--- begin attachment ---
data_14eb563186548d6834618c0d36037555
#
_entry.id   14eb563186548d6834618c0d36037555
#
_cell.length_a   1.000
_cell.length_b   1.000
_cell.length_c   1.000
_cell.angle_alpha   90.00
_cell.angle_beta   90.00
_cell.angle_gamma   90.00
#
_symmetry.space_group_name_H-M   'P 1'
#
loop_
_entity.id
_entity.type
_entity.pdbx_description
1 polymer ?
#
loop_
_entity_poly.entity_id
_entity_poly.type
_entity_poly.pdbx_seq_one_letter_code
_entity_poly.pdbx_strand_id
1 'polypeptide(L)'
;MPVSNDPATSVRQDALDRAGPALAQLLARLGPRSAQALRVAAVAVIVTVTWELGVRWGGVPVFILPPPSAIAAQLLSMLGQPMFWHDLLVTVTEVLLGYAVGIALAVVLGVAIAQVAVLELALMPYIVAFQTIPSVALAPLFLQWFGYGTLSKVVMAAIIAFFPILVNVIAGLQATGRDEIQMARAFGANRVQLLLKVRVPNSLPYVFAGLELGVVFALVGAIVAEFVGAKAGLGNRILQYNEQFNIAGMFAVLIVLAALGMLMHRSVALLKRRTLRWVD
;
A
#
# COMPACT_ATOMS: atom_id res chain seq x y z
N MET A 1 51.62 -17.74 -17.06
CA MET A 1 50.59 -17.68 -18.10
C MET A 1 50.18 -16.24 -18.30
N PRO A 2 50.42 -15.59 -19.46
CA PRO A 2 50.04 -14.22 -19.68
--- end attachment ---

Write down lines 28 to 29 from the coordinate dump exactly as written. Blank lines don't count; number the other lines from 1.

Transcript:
A
#